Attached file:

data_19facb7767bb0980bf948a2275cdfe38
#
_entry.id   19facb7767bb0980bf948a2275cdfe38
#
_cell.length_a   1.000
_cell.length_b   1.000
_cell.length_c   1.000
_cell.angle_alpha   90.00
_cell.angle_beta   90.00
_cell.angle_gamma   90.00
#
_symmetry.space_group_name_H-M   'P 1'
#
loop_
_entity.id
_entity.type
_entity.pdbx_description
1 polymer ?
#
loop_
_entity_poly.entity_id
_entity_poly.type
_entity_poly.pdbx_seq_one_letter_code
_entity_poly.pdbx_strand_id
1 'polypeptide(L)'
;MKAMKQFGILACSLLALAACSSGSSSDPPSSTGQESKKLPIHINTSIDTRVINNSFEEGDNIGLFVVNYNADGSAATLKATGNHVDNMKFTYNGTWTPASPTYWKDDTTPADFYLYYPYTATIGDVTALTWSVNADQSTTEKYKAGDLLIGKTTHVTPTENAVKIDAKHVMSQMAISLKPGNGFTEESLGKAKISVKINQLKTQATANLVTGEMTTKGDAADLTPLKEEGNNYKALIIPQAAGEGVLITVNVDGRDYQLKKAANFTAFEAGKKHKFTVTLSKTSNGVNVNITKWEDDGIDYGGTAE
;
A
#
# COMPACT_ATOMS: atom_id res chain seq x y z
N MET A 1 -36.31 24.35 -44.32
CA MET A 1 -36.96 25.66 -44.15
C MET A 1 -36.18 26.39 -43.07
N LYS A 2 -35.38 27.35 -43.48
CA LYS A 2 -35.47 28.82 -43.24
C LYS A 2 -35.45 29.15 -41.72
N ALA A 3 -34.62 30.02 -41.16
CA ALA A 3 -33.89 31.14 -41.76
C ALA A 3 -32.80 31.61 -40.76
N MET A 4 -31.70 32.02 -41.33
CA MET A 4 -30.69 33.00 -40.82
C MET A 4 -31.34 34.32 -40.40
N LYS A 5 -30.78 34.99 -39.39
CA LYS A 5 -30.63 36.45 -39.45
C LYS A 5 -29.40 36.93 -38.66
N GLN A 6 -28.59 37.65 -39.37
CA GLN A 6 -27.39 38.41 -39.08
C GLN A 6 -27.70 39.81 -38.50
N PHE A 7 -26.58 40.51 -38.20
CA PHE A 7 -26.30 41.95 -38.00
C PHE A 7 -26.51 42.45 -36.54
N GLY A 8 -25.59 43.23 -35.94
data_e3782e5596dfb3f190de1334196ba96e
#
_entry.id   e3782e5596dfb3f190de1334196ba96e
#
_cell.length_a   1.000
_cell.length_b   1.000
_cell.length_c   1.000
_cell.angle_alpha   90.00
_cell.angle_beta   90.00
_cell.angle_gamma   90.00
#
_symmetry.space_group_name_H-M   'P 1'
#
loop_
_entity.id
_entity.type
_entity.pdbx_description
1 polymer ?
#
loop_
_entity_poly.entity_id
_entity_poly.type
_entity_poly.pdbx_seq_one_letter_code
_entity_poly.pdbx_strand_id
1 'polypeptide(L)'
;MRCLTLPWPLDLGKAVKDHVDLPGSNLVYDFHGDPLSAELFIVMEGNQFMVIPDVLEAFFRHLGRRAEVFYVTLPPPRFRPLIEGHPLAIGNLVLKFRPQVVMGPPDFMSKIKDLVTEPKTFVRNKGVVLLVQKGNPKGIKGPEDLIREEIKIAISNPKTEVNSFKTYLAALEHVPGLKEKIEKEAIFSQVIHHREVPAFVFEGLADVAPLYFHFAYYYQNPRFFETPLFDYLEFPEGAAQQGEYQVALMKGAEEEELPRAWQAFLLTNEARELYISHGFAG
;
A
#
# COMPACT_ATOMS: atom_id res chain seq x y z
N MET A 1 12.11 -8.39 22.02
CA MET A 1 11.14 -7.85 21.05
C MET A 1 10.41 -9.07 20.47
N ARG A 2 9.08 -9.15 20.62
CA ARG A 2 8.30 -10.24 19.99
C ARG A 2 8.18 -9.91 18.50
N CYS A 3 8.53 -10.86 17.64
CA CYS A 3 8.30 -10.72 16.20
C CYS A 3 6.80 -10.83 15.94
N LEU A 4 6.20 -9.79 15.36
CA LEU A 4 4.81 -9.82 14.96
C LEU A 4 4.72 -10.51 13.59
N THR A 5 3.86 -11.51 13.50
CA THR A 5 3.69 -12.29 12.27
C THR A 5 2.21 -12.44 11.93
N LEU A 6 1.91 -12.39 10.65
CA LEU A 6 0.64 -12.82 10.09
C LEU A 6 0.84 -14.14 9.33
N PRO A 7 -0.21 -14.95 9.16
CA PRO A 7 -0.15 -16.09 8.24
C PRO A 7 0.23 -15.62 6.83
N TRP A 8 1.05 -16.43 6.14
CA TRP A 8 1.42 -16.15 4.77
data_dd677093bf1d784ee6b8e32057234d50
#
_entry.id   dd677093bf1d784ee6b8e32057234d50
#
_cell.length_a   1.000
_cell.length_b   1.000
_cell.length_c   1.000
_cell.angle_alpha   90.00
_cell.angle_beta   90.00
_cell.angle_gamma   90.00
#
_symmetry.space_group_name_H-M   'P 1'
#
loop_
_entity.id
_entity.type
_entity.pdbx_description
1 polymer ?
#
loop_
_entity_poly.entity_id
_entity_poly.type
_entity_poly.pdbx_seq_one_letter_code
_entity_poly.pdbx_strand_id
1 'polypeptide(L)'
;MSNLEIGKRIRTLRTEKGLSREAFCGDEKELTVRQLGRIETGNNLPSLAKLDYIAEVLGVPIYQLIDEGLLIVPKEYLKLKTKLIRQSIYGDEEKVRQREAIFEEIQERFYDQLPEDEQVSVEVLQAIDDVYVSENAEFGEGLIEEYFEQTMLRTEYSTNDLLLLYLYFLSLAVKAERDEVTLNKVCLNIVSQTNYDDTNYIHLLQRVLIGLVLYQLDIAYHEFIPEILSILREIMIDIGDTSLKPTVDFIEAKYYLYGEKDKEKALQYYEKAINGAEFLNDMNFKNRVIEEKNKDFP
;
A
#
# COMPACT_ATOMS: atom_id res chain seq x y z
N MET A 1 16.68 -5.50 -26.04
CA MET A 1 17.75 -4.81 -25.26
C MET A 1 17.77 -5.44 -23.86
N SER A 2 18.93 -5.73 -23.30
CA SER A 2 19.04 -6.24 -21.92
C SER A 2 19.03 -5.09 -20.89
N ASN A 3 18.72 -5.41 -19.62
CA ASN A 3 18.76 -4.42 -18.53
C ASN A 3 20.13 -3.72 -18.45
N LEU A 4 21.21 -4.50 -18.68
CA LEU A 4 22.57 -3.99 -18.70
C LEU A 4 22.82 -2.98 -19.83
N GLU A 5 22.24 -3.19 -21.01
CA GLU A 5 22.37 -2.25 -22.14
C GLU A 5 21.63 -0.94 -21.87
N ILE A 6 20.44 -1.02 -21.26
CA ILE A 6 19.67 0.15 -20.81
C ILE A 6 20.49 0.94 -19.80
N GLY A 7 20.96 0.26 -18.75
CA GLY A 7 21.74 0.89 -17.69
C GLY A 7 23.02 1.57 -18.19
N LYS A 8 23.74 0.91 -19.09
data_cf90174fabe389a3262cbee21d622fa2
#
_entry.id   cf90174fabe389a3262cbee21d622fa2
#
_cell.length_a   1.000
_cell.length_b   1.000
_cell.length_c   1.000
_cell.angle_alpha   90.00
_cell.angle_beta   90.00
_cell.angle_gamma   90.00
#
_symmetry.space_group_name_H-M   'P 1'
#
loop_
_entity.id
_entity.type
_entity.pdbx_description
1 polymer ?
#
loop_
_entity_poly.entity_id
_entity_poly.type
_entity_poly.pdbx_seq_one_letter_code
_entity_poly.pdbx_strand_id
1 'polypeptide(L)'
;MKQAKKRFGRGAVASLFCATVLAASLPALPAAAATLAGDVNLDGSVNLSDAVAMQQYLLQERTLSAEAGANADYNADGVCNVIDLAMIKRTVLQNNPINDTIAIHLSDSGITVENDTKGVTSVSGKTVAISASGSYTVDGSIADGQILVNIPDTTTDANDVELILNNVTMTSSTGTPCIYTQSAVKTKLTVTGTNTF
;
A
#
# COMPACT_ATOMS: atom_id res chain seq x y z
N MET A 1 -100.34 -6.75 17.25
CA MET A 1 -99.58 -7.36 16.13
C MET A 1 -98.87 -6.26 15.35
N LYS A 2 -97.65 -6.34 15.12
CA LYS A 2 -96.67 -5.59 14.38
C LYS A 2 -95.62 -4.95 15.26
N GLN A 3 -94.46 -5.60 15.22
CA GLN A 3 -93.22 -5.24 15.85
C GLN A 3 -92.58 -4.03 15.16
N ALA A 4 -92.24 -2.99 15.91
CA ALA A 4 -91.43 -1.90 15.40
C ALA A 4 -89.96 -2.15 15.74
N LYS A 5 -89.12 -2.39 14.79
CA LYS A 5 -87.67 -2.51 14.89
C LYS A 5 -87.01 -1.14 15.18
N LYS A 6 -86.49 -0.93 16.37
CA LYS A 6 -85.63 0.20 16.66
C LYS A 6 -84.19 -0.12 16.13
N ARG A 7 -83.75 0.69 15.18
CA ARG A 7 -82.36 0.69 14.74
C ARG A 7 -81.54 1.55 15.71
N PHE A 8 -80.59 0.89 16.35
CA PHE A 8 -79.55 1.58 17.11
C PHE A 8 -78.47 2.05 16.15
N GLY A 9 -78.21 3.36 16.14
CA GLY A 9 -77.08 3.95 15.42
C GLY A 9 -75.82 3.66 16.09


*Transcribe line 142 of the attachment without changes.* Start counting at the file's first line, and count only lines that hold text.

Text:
N ASN A 3 18.72 -5.41 -19.62